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MLB.com Columnist

Hal Bodley

Rays will find enough offense to compete

Though lacking in resources compared to competitors, club will be in the AL East mix

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MLB.com Columnist

Hal Bodley

Just about this time each winter, the word about the Tampa Bay Rays is the same: They've lost vital pieces and it'll be hard for them to contend in the rugged American League East.

Then, Spring Training opens in Port Charlotte, Fla., maestro Joe Maddon picks up his baton and makes sweet music. It's been that way for years, and there's no reason to believe it's going to change in 2013.

You can write it down: The Rays will be the sleeper of their division.

Sure, the rejuvenated Toronto Blue Jays are the talk of the offseason. All they have to do to win the division and go to the postseason for the first time since 1993 is show up. They're that good.

And the surprising Baltimore Orioles will be even better than they were in 2012, when they won an AL Wild Card berth, ending years of disappointment at Camden Yards.

The Yankees are the Yankees, and even with all the turmoil in the Bronx, they're still the Yankees. Enough said.

But to suggest the Rays -- who traded pitcher James Shields to Kansas City and lost center fielder B.J. Upton to free agency -- will be weaker is a huge mistake. In fact, I believe they'll be even better than they were last season, when they just missed advancing to the postseason.

Two years ago, there was a mass exodus of premier players, led by Carl Crawford, and yet Tampa Bay staged a miraculous finish to win the 2011 AL Wild Card. Had it not been for a disastrous Sept. 11-18 road trip, when the Rays lost seven of eight games during stops in Baltimore, New York and Boston, Tampa Bay would've been in the postseason for the fourth time in the past four years in 2012.

The Rays still need an impact hitter, but with AL Cy Young Award winner David Price anchoring one of the best pitching staffs in the league, they should be in most of their games. It would be nice if the offense could be more productive, but their young arms make up for that, even without Shields.

"Not just one person needs to step up and fill James Shields' shoes," said Price. "This is a team effort, and it doesn't have to be a pitcher. A position player can go out there and step up and fill his shoes a little bit."

The Rays' offense was 13th in the AL in hits last season, 11th in runs and 12th in OPS. Maddon believes the cycle is changing in the AL, that defense and pitching will dominate in the future throughout the league. He thinks "offense has come back to the pack."

Maddon said that after adding shortstop Yunel Escobar and first baseman James Loney, whose defense overshadows their hitting.

The addition of veteran second baseman Kelly Johnson, who batted just .225 for the Blue Jays last season, means Ben Zobrist will become the everyday right fielder.

"I love the challenge of what we do and how we do it," said Maddon. "We're not going to be able to outhit our mistakes or outhit the other team nightly. We're not going to spend that dough to be that group anyway."

But still, an impact hitter to go with All-Star third baseman Evan Longoria would almost guarantee a trip to the postseason for Tampa Bay. Longoria played in just 74 games last season because of a partially torn left hamstring.

The hitter could be Wil Myers, the key for the Rays in the Shields trade. Tampa Bay fans are excited about the 22-year-old outfielder, considered among the Minor League's best hitters last season. He batted .314 with 37 homers and 109 RBIs while climbing from Double-A Northwest Arkansas to Triple-A Omaha.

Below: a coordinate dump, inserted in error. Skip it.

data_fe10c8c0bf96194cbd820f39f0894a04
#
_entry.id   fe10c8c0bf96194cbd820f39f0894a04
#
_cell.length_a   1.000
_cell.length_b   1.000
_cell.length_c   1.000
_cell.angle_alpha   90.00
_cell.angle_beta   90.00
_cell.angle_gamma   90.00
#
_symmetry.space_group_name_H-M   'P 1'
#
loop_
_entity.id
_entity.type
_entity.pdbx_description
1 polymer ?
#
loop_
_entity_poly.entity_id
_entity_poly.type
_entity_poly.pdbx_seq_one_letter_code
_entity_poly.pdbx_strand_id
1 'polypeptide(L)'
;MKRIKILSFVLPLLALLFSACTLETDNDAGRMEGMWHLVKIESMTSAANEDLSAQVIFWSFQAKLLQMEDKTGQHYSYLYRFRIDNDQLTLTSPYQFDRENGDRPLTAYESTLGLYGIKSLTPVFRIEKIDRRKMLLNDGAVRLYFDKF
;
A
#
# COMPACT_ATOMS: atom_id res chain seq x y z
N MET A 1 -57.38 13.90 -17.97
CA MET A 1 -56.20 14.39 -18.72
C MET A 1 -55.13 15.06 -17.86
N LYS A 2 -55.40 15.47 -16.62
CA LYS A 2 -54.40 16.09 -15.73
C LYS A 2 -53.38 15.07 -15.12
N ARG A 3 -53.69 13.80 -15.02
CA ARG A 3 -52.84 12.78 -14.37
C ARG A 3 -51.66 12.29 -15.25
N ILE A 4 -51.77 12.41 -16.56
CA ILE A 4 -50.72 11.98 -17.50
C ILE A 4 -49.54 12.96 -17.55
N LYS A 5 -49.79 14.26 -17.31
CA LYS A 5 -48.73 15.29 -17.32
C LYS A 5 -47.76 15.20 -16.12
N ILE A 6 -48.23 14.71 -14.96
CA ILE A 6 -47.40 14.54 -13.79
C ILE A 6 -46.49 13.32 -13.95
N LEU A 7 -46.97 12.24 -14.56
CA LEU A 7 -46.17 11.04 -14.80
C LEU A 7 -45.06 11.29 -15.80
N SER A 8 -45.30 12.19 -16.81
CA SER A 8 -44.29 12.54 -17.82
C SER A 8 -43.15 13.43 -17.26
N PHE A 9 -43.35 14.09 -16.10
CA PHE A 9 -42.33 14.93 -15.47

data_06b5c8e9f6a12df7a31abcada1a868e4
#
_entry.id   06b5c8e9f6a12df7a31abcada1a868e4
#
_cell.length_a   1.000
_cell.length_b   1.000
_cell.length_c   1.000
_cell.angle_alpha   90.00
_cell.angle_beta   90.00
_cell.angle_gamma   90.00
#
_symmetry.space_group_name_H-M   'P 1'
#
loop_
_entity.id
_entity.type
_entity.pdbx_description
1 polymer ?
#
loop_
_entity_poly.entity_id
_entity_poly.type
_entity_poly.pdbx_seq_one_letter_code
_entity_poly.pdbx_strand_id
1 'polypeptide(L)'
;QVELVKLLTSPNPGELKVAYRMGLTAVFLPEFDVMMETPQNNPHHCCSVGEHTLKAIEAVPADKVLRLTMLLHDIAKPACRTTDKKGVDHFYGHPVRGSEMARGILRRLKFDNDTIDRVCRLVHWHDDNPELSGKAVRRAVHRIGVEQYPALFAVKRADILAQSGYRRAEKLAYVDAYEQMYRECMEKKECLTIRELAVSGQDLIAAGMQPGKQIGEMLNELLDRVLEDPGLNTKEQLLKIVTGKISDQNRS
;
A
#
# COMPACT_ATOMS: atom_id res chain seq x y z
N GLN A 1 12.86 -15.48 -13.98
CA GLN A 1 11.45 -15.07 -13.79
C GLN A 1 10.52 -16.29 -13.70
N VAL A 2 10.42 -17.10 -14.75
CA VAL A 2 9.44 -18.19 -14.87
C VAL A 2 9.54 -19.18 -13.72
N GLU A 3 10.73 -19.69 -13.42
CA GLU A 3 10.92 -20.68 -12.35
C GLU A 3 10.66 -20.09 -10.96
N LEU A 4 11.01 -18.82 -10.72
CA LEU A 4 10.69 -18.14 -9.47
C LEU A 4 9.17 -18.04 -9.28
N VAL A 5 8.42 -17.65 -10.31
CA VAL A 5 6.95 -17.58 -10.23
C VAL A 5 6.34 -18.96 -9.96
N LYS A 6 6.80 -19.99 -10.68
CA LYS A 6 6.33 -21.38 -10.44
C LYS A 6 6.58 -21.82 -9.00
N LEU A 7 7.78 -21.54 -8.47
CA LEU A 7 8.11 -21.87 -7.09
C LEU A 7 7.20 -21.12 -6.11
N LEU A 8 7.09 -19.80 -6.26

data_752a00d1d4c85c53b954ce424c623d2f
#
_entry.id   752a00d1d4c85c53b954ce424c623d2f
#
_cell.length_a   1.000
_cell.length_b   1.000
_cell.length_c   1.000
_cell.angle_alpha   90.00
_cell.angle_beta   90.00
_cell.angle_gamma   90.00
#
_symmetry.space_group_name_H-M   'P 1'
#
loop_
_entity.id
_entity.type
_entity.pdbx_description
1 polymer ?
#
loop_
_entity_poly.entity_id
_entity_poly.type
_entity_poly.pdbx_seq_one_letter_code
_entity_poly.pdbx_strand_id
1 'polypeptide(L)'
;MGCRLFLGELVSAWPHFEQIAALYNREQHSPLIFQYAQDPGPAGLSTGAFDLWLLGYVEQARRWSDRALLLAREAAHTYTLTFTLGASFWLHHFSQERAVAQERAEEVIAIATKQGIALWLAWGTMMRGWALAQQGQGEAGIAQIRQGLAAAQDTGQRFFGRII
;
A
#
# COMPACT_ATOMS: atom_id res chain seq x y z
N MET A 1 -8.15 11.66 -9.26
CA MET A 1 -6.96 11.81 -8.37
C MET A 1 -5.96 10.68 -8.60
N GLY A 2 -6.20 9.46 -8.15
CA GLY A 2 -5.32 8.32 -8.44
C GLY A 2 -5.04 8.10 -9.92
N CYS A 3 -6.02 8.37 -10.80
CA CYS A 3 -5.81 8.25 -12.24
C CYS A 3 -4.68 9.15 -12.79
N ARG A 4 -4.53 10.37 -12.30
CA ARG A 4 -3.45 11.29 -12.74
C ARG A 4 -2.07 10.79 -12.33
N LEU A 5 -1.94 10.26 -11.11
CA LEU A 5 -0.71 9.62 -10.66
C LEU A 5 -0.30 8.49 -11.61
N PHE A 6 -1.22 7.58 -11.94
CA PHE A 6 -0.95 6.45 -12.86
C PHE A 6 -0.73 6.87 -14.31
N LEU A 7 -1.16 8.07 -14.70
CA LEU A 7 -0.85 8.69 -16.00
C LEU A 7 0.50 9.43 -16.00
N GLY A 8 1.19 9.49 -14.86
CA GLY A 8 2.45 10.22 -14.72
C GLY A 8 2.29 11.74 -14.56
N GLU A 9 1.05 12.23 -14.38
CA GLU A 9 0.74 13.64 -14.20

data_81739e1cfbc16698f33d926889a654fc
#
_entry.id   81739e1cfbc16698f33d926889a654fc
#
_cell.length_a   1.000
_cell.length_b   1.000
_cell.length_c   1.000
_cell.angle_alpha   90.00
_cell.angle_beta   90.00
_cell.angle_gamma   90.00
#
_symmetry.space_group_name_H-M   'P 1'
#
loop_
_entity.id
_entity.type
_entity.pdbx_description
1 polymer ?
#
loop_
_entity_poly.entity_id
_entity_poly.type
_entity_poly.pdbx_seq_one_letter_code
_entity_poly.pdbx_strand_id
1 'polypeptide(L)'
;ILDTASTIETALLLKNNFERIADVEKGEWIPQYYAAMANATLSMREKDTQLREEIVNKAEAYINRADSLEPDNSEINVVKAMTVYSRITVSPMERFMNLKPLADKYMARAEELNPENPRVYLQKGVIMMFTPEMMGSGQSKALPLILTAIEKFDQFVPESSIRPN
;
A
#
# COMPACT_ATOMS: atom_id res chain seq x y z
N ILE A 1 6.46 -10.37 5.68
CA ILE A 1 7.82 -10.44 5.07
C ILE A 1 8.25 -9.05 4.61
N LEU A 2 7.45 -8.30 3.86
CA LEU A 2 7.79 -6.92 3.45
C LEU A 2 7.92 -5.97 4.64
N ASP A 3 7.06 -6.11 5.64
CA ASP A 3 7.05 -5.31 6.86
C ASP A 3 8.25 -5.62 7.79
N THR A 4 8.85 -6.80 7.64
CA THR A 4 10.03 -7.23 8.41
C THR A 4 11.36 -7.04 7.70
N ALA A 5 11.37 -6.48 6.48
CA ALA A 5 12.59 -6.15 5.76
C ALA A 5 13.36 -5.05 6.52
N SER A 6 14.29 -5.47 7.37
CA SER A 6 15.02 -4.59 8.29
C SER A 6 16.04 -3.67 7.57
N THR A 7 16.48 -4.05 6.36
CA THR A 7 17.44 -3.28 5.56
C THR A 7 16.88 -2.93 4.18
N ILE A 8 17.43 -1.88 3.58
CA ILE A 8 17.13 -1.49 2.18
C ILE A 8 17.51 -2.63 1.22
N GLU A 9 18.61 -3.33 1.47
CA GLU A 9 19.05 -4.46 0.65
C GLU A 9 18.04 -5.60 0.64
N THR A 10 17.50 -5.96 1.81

Myers has been invited to the Spring Training with the big league club and will get every opportunity to make the team. He's probably in the same category Washington's Bryce Harper was a year ago.

There's no doubt Myers will be at Tropicana Field before too long, but he'll probably open the season at Triple-A Durham. His potential for power and his overall ability should make for a short stay in the Minor Leagues.

"We're much more focused on the process than really what the back of his baseball card will read in a year, two [or] three from now," Rays executive vice president of baseball operations Andrew Friendman said on MLB.com's Hot Stove show.

"We're just keeping an open mind. We're just excited to get a chance to watch him every day and be around him. We'll have a much better feel for where things stand once we really get into that. It's not fair to make declarative statements one way or the other."

Said Maddon: "I've always felt that it should be easier for a young player to make the team when the season is in progress as opposed to out of Spring Training."

Luke Scott, who had a rough season as the DH in 2012, has been re-signed and could be an unexpected piece for the offense. Scott had shoulder surgery just before coming to Tampa Bay and never found his groove. He missed 45 games during two trips to the disabled list and ended with a .229 batting average, just 14 homers and 55 RBIs in 96 games.

Maddon isn't bashful when he says "we'll be good." That's what he'll repeat to his players next week in Port Charlotte, and the bottom line is they'll listen and believe.

Just because the Rays don't have the resources of the other AL East teams shouldn't be an excuse. Or, as Maddon put it: "We might not have everything everybody else has, but that doesn't mean we're not successful. We look at it as an interesting challenge for everybody in the organization. We look at it as something that can bring out the best in everybody in the organization. There's no downside."

And that's why the Rays will be winners again in 2013.

Hal Bodley is the senior correspondent for MLB.com. This story was not subject to the approval of Major League Baseball or its clubs.

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